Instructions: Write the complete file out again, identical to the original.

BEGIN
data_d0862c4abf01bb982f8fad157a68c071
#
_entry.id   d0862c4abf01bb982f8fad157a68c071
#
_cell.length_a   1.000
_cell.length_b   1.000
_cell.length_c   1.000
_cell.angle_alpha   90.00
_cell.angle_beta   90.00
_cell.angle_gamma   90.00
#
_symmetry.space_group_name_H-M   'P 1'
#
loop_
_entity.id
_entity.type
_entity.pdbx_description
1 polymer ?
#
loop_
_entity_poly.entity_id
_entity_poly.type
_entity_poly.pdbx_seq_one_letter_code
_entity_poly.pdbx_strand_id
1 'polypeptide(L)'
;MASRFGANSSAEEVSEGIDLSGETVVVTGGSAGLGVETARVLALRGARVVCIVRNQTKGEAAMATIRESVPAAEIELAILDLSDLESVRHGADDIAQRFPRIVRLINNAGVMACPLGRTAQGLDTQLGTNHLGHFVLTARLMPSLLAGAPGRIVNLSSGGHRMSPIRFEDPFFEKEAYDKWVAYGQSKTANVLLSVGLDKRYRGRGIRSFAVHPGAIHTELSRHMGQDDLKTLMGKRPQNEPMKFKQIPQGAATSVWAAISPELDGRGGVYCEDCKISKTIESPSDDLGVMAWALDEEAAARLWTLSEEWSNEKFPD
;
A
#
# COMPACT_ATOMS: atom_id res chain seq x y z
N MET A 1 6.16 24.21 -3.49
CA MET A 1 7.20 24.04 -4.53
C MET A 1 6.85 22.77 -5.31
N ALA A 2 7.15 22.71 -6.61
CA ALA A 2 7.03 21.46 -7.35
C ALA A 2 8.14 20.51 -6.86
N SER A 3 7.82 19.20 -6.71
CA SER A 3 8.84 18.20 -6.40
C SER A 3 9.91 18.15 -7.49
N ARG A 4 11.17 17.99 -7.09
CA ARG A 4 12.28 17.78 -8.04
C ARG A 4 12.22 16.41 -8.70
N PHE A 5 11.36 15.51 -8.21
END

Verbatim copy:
data_d0862c4abf01bb982f8fad157a68c071
#
_entry.id   d0862c4abf01bb982f8fad157a68c071
#
_cell.length_a   1.000
_cell.length_b   1.000
_cell.length_c   1.000
_cell.angle_alpha   90.00
_cell.angle_beta   90.00
_cell.angle_gamma   90.00
#
_symmetry.space_group_name_H-M   'P 1'
#
loop_
_entity.id
_entity.type
_entity.pdbx_description
1 polymer ?
#
loop_
_entity_poly.entity_id
_entity_poly.type
_entity_poly.pdbx_seq_one_letter_code
_entity_poly.pdbx_strand_id
1 'polypeptide(L)'
;MASRFGANSSAEEVSEGIDLSGETVVVTGGSAGLGVETARVLALRGARVVCIVRNQTKGEAAMATIRESVPAAEIELAILDLSDLESVRHGADDIAQRFPRIVRLINNAGVMACPLGRTAQGLDTQLGTNHLGHFVLTARLMPSLLAGAPGRIVNLSSGGHRMSPIRFEDPFFEKEAYDKWVAYGQSKTANVLLSVGLDKRYRGRGIRSFAVHPGAIHTELSRHMGQDDLKTLMGKRPQNEPMKFKQIPQGAATSVWAAISPELDGRGGVYCEDCKISKTIESPSDDLGVMAWALDEEAAARLWTLSEEWSNEKFPD
;
A
#
# COMPACT_ATOMS: atom_id res chain seq x y z
N MET A 1 6.16 24.21 -3.49
CA MET A 1 7.20 24.04 -4.53
C MET A 1 6.85 22.77 -5.31
N ALA A 2 7.15 22.71 -6.61
CA ALA A 2 7.03 21.46 -7.35
C ALA A 2 8.14 20.51 -6.86
N SER A 3 7.82 19.20 -6.71
CA SER A 3 8.84 18.20 -6.40
C SER A 3 9.91 18.15 -7.49
N ARG A 4 11.17 17.99 -7.09
CA ARG A 4 12.28 17.78 -8.04
C ARG A 4 12.22 16.41 -8.70
N PHE A 5 11.36 15.51 -8.21